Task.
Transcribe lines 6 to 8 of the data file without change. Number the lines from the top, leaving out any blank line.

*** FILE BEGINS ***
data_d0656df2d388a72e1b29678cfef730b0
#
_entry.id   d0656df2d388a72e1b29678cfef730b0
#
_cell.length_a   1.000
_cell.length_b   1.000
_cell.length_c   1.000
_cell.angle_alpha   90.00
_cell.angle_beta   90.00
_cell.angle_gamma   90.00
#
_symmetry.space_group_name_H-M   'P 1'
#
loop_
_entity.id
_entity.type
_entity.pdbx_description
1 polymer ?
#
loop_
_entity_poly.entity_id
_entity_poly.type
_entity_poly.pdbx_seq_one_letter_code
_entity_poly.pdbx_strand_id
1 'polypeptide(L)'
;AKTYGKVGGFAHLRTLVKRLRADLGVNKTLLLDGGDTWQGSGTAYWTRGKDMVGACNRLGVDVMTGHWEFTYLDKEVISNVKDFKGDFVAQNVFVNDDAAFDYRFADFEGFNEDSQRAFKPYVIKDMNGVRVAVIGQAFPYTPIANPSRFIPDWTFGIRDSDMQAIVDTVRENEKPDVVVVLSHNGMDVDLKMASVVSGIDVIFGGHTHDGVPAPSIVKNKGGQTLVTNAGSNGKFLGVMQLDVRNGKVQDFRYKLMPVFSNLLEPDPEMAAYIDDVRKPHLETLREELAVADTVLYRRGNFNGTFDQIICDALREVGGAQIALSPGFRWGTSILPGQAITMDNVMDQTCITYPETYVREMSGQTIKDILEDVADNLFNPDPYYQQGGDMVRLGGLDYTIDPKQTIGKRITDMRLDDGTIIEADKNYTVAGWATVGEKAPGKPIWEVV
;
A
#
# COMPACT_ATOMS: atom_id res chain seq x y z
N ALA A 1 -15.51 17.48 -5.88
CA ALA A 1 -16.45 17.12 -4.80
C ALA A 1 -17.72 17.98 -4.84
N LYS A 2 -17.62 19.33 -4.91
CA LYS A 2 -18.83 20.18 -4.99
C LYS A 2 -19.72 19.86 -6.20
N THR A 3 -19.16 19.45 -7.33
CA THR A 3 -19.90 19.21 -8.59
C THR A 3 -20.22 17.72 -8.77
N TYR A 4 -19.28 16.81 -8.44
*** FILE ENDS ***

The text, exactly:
_cell.length_b   1.000
_cell.length_c   1.000
_cell.angle_alpha   90.00